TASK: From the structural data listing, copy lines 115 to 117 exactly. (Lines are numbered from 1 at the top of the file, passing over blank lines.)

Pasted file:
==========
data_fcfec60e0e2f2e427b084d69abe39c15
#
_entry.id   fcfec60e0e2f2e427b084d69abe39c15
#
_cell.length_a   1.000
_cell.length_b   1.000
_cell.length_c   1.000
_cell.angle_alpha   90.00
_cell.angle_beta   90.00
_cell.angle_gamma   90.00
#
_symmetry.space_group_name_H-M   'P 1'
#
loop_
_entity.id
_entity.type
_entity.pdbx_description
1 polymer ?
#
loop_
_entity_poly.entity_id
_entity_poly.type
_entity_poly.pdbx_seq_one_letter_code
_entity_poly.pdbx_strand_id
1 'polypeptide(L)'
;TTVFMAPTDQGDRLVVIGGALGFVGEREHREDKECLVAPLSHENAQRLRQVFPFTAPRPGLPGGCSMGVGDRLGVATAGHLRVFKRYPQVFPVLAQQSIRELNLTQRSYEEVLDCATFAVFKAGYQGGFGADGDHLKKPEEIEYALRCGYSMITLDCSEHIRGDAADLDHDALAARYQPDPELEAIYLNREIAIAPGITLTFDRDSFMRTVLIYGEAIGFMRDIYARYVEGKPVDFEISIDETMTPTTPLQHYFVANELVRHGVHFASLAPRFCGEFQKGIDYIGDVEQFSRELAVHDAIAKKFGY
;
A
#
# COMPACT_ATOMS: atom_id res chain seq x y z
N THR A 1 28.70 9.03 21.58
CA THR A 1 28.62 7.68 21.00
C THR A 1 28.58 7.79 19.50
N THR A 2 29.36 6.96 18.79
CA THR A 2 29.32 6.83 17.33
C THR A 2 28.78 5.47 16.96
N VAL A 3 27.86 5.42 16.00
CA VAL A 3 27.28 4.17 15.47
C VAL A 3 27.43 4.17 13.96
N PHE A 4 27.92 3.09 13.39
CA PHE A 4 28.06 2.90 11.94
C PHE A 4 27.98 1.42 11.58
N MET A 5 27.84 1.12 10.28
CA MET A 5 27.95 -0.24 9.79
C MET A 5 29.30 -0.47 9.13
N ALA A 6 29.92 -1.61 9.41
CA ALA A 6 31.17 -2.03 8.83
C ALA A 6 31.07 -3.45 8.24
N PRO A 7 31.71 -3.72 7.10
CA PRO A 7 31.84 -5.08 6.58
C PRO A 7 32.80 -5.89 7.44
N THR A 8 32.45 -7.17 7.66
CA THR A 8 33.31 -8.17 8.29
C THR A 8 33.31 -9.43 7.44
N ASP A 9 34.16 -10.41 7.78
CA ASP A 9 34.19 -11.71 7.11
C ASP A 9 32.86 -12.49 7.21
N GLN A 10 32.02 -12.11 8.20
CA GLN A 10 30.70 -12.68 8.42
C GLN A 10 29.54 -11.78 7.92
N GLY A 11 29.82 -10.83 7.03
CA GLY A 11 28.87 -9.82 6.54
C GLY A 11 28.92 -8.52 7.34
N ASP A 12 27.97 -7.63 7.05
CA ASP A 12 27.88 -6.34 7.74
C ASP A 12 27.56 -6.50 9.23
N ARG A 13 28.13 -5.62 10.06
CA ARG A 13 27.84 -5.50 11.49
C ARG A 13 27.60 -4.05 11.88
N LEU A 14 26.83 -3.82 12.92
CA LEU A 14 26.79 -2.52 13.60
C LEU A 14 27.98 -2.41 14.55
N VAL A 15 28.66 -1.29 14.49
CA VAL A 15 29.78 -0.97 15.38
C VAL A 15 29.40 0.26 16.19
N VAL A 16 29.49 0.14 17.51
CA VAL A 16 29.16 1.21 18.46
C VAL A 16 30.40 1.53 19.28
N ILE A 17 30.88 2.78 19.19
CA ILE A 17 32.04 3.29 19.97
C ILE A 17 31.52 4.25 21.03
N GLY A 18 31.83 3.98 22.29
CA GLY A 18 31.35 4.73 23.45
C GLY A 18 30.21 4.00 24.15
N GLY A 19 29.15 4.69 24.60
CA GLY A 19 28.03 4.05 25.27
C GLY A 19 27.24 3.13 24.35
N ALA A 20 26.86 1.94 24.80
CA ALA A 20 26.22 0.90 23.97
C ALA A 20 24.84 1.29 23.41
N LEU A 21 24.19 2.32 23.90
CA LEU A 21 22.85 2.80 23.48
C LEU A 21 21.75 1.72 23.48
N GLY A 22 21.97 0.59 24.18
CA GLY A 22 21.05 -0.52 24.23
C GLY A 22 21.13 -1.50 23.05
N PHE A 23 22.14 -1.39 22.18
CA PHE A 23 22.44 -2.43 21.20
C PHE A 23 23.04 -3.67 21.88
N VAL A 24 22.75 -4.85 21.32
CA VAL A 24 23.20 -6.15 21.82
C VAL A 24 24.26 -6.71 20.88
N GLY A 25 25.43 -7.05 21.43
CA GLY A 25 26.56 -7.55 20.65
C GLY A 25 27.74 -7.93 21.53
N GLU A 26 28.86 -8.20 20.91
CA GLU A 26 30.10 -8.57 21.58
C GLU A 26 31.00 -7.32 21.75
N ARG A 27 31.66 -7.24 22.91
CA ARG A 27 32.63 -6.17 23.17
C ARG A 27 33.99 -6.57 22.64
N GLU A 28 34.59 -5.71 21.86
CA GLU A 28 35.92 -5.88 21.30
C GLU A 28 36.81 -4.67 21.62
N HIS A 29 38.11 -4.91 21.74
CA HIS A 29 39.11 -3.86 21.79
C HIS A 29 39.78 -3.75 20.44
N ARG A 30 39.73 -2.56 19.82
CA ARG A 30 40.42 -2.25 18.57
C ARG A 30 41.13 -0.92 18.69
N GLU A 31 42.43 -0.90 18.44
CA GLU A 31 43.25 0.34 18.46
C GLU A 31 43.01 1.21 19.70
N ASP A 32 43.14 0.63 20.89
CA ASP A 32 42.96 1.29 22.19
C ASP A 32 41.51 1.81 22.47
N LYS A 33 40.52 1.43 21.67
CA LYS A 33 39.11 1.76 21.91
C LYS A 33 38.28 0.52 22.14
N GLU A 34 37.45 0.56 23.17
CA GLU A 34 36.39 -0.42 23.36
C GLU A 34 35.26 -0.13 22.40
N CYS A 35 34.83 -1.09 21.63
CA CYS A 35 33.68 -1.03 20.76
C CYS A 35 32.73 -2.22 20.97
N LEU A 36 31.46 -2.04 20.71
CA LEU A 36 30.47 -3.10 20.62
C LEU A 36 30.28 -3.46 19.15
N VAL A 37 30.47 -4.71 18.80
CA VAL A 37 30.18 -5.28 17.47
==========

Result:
N HIS A 29 38.11 -4.91 21.74
CA HIS A 29 39.11 -3.86 21.79
C HIS A 29 39.78 -3.75 20.44